And at the top of the system is Iran’s supreme leader, Ayatollah Ali Khamenei, a still-young 73, bitterly anti-American, devoted to the Islamic Revolution and, as a clerical politician, famous for being indecisive.
Not the ingredients you’d choose for a complicated set of negotiations.
Is there a way forward?
“It’s important to start small, and use small steps to build trust,” said Thomas Pickering, a former top State Department official who has engaged in unofficial talks with Iran (and who recently appeared together with Khazaee at New York’s Asia Society).
Don’t shoot for big, splashy agreements with Tehran — that just gives opponents on both sides something to shoot at. Besides, the idea of a grand bargain with the United States appears to make Khamenei nervous.
The pattern of the last few months, in which Iran has made encouraging moves outside formal negotiations, may offer a lesson. “Don’t ever insist that they make concessions publicly,” said Limbert. “They may take steps that we like, but they’re never going to admit that they did it under pressure.”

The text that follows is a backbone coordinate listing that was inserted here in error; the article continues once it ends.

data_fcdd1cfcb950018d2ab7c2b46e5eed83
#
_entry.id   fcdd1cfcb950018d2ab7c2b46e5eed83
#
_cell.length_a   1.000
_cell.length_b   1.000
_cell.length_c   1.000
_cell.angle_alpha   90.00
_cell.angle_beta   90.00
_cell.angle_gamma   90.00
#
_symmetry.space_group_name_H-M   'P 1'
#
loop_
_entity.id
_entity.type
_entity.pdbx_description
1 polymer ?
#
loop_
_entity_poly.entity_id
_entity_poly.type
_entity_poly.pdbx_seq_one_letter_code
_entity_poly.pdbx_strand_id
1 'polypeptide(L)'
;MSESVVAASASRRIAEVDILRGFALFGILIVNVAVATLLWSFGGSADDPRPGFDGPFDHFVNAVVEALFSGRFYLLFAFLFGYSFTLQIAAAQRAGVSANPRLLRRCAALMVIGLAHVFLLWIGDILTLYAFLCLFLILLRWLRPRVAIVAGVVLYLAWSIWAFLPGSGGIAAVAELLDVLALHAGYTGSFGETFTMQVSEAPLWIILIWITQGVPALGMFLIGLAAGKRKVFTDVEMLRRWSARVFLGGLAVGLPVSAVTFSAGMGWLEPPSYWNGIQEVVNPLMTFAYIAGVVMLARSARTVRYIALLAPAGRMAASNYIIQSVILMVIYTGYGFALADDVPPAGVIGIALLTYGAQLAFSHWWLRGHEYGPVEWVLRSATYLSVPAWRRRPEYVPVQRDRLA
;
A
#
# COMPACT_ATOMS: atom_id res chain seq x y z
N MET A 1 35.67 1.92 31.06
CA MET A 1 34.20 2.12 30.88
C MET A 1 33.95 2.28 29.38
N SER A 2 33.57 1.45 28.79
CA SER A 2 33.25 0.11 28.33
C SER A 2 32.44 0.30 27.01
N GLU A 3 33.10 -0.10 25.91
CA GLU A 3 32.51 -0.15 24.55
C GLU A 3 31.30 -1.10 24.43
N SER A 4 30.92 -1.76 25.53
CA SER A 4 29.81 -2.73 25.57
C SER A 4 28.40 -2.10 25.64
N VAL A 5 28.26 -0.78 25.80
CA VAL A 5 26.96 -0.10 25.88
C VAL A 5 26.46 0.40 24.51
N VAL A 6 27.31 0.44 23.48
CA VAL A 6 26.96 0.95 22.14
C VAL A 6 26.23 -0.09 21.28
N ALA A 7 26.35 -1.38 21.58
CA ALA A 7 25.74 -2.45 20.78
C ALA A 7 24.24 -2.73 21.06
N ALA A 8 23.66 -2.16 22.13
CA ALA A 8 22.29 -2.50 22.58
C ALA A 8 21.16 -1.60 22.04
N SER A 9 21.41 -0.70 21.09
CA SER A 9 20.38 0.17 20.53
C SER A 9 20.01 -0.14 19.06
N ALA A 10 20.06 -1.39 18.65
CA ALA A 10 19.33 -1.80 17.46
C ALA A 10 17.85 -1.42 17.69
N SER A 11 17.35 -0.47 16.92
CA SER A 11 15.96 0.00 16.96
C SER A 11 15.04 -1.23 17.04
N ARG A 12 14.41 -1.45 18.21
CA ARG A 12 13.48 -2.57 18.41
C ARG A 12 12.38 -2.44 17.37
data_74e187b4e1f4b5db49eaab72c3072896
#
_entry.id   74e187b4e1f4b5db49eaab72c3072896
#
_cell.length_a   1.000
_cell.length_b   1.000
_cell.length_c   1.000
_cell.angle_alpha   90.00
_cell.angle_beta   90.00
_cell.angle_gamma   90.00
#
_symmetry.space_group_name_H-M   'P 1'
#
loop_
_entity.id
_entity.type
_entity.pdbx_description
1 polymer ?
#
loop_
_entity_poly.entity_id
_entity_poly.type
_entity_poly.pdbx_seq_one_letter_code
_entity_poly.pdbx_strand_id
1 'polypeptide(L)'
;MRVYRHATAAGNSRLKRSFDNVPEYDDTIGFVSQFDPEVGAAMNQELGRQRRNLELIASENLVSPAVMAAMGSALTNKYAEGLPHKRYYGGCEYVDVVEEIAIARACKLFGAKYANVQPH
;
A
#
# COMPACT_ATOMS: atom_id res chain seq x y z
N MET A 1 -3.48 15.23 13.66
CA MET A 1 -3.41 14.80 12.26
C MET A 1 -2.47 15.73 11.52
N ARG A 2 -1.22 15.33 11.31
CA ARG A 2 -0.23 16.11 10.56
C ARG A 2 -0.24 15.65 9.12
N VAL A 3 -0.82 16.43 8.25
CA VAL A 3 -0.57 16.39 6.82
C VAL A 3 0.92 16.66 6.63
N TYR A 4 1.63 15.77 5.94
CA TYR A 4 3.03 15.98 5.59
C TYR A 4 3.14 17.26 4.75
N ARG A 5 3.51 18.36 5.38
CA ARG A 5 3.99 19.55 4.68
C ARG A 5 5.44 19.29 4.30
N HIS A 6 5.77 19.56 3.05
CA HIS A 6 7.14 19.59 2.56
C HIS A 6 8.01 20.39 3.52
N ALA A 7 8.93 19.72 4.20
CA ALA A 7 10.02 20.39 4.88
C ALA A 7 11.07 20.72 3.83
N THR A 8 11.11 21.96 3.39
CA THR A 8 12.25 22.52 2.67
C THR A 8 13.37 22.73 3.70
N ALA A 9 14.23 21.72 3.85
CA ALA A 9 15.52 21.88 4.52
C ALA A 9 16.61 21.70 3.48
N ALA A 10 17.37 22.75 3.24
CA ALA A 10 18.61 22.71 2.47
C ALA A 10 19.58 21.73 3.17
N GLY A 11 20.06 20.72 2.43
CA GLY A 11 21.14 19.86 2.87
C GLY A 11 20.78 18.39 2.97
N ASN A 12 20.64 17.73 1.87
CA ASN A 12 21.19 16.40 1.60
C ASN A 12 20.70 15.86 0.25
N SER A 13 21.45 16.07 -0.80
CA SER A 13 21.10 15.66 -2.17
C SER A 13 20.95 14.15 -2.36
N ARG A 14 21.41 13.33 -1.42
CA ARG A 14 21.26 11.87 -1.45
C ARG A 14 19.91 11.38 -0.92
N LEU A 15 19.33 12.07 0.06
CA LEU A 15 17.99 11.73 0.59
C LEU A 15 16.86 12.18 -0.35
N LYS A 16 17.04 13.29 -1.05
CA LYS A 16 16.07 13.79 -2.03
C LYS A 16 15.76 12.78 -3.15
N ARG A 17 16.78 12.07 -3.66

Above all, said Limbert, “don’t give up. It’s not going to work the first time.”
The second half of 2013 may turn out to be a promising window for diplomacy with Iran. The Iranian presidential election will be over. The U.S. presidential election is already over. Iran’s action in converting enriched uranium to nonmilitary reactor fuel has reduced pressure from Israel for immediate action.
At that point, the biggest danger may be political gridlock in Tehran, abetted by indecisive leaders who hesitate to embrace a grand bargain in the face of pressure from their zealous followers. Sound familiar?